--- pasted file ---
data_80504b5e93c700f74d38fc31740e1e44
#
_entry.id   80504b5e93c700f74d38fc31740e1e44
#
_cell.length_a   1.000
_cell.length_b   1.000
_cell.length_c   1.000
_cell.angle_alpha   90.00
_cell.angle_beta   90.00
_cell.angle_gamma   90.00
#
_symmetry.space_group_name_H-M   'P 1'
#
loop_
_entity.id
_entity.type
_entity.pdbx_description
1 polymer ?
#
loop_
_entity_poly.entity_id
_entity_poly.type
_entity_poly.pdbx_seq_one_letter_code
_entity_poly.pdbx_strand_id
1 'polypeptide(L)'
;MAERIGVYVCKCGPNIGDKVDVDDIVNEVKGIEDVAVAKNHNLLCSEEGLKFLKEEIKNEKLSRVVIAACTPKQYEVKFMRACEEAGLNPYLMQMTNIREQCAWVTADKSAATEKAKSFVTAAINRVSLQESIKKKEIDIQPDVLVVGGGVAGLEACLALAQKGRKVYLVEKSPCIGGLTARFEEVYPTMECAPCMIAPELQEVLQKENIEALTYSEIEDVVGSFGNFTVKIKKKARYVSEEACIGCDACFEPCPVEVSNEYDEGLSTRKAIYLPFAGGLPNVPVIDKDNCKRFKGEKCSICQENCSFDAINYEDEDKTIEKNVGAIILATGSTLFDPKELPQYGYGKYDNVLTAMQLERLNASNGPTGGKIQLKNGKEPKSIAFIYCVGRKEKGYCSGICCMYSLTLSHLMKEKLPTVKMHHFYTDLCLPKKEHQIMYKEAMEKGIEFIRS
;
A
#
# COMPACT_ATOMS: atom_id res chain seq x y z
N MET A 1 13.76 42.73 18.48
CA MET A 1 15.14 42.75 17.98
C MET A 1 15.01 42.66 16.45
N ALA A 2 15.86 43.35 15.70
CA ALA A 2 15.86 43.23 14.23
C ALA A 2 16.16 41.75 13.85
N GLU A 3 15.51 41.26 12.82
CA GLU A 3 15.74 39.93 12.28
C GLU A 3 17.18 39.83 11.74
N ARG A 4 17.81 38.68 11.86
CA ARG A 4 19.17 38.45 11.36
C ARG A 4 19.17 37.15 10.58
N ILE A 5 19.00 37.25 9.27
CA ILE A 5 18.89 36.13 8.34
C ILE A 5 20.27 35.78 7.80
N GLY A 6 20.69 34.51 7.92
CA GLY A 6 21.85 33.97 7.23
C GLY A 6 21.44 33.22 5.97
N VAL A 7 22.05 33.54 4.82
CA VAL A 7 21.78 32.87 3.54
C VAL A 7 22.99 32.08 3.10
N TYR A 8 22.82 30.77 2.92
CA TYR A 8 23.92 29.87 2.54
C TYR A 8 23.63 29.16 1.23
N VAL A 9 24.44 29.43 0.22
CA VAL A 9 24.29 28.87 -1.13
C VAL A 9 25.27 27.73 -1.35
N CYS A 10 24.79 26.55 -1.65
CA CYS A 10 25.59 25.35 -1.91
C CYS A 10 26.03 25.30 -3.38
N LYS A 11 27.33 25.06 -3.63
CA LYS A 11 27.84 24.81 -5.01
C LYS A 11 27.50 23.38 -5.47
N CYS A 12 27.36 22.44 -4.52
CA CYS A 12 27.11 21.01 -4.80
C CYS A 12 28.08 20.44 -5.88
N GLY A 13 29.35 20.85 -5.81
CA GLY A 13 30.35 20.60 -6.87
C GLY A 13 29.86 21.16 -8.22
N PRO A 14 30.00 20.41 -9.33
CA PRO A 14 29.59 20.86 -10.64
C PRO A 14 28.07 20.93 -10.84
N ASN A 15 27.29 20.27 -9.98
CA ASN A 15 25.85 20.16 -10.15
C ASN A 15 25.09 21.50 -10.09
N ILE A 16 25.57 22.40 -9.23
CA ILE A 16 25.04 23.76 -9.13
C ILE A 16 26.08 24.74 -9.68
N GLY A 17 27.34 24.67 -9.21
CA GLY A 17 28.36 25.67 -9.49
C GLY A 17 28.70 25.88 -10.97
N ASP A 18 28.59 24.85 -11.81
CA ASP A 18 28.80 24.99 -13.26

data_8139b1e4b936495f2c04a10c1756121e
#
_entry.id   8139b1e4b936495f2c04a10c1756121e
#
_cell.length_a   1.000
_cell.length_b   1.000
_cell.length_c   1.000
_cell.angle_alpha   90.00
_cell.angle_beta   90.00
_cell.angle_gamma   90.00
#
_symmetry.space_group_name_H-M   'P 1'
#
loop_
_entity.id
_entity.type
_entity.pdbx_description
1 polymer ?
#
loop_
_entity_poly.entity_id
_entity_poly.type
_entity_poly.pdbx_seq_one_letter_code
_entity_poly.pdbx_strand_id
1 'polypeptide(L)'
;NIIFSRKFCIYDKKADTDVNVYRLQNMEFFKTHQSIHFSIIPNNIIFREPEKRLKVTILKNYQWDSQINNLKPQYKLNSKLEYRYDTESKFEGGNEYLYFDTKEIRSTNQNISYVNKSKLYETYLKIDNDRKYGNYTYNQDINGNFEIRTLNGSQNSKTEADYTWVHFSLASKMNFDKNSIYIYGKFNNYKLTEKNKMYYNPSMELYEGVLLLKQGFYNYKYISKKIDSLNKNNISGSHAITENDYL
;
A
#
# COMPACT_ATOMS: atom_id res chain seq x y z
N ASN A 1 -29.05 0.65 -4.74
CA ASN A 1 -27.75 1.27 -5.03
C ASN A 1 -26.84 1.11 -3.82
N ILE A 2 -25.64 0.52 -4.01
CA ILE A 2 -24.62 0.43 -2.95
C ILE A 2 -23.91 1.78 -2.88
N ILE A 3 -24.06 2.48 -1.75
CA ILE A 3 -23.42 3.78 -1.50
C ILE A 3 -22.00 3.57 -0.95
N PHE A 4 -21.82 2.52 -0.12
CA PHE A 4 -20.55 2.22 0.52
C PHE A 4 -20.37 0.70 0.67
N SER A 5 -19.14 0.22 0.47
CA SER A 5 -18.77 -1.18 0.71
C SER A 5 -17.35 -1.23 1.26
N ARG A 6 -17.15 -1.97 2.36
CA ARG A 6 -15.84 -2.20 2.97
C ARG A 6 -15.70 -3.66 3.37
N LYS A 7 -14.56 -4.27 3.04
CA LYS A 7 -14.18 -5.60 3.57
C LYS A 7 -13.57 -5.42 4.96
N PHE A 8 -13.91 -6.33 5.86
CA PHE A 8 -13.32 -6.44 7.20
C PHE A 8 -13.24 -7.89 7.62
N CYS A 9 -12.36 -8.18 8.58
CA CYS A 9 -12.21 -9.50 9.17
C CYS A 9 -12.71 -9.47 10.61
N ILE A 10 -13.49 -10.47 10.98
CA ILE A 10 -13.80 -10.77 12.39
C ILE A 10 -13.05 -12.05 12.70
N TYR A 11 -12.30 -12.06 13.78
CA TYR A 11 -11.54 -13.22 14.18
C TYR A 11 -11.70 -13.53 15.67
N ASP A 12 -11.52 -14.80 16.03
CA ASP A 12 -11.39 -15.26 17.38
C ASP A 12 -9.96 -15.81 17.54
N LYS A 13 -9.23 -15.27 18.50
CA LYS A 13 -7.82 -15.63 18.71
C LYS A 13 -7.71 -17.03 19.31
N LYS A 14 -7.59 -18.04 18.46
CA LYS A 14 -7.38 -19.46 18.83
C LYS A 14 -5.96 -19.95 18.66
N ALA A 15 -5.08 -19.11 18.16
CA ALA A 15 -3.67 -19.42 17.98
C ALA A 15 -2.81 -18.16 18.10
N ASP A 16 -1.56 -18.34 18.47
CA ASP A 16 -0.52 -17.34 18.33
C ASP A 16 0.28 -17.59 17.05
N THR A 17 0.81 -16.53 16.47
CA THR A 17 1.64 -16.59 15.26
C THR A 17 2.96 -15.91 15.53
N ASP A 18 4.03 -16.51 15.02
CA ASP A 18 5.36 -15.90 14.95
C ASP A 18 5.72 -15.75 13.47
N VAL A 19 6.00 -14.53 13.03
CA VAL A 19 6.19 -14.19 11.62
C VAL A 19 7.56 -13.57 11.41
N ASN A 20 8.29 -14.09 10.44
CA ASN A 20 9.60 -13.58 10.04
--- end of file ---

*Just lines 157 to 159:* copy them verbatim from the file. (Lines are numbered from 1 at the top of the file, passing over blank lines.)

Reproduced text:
CA ALA A 15 -3.67 -19.42 17.98
C ALA A 15 -2.81 -18.16 18.10
N ASP A 16 -1.56 -18.34 18.47